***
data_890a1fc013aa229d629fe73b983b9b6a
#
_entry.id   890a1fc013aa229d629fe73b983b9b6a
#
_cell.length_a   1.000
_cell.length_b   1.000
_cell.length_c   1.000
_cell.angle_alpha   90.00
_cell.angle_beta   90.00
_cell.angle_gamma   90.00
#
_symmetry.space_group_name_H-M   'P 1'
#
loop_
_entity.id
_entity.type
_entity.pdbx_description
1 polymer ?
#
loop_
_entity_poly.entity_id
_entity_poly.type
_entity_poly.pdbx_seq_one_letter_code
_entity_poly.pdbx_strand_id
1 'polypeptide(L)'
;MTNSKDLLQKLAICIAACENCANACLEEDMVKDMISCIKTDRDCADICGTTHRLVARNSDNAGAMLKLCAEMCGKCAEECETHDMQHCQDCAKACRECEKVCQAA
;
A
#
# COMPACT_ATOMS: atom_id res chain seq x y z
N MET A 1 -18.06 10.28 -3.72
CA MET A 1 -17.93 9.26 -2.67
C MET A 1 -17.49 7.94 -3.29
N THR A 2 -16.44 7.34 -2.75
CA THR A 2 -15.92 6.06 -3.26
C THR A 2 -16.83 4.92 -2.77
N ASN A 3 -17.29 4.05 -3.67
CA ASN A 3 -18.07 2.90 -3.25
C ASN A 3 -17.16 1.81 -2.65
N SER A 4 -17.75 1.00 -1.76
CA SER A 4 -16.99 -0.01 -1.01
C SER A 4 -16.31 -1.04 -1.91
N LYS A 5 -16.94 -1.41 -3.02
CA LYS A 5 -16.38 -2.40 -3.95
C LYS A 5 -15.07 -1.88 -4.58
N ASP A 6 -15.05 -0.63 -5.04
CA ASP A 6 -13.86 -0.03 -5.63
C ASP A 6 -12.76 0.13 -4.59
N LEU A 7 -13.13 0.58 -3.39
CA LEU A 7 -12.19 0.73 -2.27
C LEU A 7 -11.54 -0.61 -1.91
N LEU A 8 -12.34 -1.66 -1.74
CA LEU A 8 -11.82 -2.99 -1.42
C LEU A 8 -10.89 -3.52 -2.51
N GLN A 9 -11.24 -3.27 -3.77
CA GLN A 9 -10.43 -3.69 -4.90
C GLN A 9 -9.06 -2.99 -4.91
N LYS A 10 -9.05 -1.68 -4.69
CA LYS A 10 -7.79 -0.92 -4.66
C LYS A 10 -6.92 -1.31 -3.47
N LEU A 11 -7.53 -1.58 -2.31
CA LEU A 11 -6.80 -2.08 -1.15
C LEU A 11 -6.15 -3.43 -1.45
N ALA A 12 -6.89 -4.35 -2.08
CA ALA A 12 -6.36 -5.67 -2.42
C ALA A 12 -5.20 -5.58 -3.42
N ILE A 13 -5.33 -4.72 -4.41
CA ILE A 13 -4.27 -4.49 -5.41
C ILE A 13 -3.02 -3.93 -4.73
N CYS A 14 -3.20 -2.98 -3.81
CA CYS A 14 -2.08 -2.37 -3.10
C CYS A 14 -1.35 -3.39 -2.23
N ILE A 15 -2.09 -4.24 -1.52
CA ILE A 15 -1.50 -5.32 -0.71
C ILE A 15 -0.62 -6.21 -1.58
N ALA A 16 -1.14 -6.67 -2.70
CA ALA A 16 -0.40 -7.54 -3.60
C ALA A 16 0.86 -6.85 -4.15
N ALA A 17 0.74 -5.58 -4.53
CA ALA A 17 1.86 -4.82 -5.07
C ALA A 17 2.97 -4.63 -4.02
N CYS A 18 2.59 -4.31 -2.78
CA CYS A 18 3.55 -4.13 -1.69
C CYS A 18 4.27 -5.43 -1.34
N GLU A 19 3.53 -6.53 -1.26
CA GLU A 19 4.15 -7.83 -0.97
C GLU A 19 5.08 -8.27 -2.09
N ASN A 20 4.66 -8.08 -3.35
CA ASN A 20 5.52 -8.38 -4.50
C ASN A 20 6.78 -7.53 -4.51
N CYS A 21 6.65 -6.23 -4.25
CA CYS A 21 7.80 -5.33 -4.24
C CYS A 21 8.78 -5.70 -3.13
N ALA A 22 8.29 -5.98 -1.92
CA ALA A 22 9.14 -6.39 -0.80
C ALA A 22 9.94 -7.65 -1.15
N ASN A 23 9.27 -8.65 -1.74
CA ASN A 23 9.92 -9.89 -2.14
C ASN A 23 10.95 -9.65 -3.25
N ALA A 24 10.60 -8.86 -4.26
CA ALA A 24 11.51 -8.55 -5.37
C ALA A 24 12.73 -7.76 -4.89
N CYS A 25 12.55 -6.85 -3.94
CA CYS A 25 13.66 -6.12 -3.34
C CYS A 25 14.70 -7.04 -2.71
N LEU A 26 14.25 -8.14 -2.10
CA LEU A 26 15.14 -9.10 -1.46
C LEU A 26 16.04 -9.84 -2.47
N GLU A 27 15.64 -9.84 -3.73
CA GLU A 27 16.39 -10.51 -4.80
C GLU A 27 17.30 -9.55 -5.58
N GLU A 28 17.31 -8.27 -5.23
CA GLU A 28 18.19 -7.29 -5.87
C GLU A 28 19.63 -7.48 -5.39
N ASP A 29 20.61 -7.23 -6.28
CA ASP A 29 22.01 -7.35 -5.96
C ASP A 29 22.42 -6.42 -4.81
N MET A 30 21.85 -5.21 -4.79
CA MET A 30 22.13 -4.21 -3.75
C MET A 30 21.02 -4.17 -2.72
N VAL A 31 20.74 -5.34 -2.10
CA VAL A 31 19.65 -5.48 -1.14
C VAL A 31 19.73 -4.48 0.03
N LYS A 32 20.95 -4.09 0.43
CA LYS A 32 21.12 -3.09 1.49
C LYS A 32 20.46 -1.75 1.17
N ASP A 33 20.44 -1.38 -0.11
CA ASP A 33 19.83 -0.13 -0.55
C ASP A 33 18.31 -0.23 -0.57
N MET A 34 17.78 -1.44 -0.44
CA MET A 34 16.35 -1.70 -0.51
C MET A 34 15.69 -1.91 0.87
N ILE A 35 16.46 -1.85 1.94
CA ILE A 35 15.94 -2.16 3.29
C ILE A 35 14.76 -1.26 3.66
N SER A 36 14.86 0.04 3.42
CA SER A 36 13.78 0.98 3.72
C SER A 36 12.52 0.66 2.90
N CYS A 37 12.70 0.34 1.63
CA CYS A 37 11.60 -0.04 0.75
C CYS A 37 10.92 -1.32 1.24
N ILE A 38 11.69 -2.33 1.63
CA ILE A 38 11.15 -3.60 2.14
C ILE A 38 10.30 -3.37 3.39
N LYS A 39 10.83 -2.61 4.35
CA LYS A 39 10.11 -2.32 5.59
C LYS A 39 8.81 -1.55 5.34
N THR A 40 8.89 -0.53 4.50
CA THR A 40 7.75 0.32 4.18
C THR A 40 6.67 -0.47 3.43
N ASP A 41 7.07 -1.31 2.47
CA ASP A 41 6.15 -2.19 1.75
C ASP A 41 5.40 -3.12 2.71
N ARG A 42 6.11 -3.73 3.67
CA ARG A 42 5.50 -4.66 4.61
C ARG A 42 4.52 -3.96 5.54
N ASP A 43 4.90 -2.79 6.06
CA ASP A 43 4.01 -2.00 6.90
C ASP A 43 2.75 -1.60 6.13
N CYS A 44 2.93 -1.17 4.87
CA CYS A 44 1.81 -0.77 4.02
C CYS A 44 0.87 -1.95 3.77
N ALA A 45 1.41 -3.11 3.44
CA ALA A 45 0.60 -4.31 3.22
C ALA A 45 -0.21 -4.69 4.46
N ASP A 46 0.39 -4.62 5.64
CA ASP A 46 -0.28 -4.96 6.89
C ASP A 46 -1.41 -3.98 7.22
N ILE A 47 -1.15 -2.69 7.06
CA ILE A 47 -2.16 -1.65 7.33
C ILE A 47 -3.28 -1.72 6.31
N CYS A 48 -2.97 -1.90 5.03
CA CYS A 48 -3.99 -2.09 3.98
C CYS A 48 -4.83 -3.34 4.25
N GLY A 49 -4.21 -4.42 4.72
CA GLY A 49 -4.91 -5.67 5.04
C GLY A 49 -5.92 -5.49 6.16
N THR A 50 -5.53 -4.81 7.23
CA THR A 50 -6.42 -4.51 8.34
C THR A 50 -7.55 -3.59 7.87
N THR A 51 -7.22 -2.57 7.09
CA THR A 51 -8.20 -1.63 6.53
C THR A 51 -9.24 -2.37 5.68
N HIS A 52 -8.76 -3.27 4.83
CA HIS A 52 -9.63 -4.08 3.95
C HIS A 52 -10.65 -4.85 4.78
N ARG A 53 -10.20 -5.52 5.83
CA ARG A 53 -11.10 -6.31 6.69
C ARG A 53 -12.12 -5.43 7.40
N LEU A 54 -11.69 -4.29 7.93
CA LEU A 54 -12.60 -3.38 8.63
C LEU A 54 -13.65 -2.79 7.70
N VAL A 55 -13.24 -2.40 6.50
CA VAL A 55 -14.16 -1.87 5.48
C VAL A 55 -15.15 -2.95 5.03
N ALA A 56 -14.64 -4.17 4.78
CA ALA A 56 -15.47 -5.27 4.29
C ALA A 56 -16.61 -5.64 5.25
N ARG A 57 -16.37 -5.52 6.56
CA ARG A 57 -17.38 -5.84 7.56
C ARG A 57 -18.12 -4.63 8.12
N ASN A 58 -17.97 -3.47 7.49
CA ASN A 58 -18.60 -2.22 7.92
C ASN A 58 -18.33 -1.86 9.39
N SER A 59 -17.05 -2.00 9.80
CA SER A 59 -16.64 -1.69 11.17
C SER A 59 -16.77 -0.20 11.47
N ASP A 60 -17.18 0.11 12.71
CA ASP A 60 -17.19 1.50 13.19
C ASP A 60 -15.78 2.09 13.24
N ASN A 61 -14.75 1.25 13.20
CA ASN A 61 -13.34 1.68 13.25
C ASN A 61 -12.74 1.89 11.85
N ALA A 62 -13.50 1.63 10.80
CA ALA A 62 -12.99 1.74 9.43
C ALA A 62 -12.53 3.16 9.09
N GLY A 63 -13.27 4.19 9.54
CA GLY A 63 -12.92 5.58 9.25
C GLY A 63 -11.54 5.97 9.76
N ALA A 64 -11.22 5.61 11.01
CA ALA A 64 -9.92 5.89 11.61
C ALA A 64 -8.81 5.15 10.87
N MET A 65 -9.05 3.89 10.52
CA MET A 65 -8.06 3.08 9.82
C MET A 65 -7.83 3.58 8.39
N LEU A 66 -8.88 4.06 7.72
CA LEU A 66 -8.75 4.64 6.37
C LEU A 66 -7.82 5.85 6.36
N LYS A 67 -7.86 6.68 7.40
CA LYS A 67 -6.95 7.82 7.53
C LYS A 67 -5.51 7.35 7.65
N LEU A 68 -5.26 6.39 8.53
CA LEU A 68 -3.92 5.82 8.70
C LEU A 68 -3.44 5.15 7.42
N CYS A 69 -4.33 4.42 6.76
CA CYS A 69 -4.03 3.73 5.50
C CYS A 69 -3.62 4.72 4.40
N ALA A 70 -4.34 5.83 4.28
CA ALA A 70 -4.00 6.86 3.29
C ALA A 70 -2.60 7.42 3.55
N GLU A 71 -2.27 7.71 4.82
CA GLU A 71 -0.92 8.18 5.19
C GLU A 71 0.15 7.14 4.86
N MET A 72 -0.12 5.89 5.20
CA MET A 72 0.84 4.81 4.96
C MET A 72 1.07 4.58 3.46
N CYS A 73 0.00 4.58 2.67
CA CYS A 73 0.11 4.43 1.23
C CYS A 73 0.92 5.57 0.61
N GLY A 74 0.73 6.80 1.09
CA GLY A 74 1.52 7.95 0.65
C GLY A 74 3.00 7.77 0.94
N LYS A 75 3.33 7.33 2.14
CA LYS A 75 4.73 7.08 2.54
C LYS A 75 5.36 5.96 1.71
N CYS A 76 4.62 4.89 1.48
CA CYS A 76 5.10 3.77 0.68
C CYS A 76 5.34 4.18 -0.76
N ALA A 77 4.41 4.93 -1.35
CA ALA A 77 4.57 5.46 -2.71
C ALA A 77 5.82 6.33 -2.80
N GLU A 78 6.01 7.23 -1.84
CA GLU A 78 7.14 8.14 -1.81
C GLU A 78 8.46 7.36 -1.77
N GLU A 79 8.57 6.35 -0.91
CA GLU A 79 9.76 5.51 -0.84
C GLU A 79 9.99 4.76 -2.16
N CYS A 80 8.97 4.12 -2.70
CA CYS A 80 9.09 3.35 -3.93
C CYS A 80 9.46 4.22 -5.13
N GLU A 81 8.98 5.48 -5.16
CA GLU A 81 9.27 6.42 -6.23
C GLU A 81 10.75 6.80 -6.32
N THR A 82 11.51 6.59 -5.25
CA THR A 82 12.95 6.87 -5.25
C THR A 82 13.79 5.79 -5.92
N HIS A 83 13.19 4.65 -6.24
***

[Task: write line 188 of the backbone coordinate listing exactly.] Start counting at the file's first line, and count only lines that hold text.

CA ARG A 53 -11.10 -6.31 6.69